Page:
The FX series begins its third season tonight. I still love it . . .
The second season ended so remarkably, not least because of Margo Martindale's performance, that it would seem hard for the third to keep up the pace. But it certainly does in the early going (I have seen three episodes so far), with a splendid blend of violence, storytelling and comedy very much in keeping with Elmore Leonard, whose writing inspired the series.
As the new season begins, federal marshal Raylan Givens (Timothy Olyphant) is recovering from his wound in the second-season finale, but the business from the second season is not over. Mags may be dead, but pieces of her business remain, and plenty of guys, smart and dumb, are angling to make money off those pieces. (Among the show's cagier criminals are characters played by Neal McDonough, Mykelti Williamson and Pruitt Taylor Vince, and there does not appear to be a warm heart in the lot.)
Needless to say, the anglers also include Raylan's friend and sometime rival, Boyd Crowder (the superb Walton Goggins), and as always Boyd's presence puts the show on a higher, more interesting level. But the show is not just about crime; it's about trying to make a life in circumstances that challenge anyone with a moral code. One of Olyphant's great virtues is the way his Raylan so often seems puzzled by human behavior, and especially women's; he is never confused about what he has to do on the job, but life -- well, Raylan is rather less well suited to dealing with life.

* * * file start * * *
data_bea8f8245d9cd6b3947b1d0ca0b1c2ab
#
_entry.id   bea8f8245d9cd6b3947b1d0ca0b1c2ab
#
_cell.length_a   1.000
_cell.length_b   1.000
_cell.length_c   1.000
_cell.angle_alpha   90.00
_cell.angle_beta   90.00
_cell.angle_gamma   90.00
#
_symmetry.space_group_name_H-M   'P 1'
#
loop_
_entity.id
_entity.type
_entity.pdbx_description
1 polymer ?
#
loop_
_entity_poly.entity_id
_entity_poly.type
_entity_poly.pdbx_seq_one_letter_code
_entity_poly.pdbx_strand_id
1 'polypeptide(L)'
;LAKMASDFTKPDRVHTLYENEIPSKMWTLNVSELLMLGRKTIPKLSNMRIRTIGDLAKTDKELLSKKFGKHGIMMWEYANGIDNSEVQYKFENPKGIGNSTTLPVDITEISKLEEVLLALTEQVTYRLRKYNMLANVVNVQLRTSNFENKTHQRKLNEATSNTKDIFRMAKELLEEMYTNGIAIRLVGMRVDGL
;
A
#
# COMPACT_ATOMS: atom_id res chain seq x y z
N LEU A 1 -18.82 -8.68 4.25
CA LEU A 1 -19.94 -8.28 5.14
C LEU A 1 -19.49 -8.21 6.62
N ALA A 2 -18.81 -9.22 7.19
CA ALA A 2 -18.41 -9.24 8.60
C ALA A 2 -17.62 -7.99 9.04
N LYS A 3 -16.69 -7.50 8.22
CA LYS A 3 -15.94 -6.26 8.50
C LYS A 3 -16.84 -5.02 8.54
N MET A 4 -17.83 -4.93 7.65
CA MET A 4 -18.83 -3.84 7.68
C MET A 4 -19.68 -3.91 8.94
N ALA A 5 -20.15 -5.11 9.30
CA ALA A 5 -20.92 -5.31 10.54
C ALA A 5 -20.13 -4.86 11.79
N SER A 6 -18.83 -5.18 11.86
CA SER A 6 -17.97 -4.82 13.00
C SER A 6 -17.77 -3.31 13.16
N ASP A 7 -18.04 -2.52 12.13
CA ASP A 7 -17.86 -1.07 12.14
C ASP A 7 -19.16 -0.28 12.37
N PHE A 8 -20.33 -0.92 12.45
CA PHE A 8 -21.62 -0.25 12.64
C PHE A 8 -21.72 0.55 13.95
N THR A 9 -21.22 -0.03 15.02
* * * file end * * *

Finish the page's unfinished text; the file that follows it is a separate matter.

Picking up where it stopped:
Not that he is alone in trying to deal. For example, there's s an upcoming episode that's a nice showcase for Raylan's boss (Nick Searcy). And among the bad guys are countless numbskulls whose big dreams lead them into bloody messes. And even in those messes things can turn starkly, realistically funny, as when one lowlife says of another, "You know, he bled a whole lot more than I thought he would."
Such a good show, and so worth your watching.